Learn about the history of Veterans Day and when it's observed
Originally, Armistice Day commemorated the end of World War I on Nov. 11, 1918, and was observed as a national holiday. In 1954, then-President Dwight D. Eisenhower signed legislation proclaiming Nov. 11 Veterans Day, as a way to honor those who served in all American wars. In 1968, a law was passed to change the national commemoration of Veterans Day to the fourth Monday in October. It soon became apparent that Nov. 11 was a date of historic significance to many Americans, however, and in 1978 Congress returned the observance to its original date.
Hallmark first offered Veterans Day cards in 2002. The company had tested Veterans Day cards in 1985 and 1999, but found little consumer interest. A resurgence in patriotism following the 9/11 terrorist attacks on the United States, however, was reflected by consumers seeking ways to honor those who serve and protect, and that included an increased demand for Veterans Day cards.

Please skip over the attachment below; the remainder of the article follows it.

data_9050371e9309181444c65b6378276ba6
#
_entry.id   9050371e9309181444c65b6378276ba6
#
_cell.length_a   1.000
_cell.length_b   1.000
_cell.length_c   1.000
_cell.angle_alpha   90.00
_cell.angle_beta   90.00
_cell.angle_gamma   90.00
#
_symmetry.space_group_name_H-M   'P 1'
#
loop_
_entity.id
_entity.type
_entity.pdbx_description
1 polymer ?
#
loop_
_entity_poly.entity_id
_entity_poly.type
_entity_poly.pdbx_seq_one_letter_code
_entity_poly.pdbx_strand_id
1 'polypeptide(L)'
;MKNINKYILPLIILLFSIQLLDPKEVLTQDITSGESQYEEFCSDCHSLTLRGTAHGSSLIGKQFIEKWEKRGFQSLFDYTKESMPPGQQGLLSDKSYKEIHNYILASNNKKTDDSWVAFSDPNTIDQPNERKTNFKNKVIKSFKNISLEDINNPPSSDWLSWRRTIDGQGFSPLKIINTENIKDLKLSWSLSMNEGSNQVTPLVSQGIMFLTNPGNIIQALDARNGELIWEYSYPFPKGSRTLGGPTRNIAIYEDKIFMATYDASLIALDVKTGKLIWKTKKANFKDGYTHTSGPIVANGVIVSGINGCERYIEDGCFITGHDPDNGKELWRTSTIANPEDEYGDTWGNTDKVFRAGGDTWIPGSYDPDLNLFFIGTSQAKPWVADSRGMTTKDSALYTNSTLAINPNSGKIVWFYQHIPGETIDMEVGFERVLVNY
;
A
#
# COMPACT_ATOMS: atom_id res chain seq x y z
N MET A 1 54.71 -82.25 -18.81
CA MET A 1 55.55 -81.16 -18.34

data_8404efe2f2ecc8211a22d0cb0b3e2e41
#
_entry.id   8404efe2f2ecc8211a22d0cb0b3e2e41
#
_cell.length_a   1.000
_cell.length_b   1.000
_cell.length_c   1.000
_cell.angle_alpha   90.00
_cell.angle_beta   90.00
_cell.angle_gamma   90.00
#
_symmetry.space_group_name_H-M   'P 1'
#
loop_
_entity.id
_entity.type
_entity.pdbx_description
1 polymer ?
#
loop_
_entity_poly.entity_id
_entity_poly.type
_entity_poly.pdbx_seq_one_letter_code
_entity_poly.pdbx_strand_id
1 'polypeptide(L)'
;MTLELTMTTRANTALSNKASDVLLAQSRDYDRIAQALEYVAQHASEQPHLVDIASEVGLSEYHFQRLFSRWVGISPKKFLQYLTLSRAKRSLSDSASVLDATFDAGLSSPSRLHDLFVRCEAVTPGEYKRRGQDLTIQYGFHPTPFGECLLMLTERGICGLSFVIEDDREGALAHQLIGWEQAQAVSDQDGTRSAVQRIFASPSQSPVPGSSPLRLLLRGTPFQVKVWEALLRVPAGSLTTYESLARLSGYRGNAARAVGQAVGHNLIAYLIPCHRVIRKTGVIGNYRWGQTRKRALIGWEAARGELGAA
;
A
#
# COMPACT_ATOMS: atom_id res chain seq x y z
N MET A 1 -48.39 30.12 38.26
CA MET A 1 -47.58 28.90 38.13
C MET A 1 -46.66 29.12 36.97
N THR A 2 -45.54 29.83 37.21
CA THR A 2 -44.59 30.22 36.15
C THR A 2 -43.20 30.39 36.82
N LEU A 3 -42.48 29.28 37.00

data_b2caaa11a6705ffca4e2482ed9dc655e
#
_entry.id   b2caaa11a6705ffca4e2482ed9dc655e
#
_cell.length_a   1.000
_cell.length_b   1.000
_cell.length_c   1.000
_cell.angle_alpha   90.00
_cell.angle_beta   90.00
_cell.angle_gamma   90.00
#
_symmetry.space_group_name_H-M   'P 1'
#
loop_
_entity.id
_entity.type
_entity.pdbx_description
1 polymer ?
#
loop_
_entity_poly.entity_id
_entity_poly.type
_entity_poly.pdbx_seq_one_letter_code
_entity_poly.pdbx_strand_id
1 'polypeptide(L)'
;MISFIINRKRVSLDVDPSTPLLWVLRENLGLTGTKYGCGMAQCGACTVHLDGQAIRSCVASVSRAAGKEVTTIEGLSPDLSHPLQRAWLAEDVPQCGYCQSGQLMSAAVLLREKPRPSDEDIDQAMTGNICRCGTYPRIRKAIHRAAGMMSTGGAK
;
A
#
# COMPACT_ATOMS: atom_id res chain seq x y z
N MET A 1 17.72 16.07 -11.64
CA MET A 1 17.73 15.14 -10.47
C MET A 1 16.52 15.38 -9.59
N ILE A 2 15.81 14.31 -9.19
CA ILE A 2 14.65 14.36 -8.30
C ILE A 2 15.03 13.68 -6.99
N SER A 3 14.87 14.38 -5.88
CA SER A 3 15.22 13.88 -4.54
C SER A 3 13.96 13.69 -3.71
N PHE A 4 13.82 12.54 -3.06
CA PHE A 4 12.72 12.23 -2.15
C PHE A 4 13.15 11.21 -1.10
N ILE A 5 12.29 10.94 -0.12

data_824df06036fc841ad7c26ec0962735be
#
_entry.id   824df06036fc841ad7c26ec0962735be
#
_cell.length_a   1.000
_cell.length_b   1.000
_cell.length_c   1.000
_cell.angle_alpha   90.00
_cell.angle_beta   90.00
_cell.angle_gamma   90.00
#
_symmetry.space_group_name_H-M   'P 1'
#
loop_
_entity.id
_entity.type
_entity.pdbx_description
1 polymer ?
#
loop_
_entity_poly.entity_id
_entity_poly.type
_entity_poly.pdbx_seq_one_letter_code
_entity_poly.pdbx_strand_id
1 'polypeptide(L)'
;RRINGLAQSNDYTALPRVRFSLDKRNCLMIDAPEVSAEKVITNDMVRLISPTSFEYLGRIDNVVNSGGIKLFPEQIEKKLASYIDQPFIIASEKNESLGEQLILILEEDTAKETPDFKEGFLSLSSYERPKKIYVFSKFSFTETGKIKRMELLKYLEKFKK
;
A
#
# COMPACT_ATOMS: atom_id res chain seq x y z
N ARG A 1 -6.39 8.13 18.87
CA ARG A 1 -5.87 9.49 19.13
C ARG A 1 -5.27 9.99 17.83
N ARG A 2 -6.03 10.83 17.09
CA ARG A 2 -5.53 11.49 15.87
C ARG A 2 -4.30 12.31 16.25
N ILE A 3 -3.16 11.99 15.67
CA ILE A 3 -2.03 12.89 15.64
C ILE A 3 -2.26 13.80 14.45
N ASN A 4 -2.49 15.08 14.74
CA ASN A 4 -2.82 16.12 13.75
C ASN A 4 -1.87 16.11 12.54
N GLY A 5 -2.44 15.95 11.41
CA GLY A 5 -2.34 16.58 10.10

Being There: Perspectives on Family, Service and Sacrifice
- Veterans Day is always observed November 11.
- About 19.6 million military veterans live in the U.S as of 2013. Of those, approximately 11 percent of U.S. veterans are African American and 6 percent are Hispanic.
- About 1.6 million military veterans are women.
- About 9.3 million of America’s veterans were 65 or older in 2013 and about 1.6 million were younger than 35.
- Of all living U.S. veterans, the largest number—7 million—served during the era of the Vietnam War.
- Some veterans serve our country in multiple wars. About 58,000 U.S. veterans alive in 2013 served during the Vietnam War and both periods of the Gulf War.
Source: U.S. Census Bureau News, Oct. 7, 2014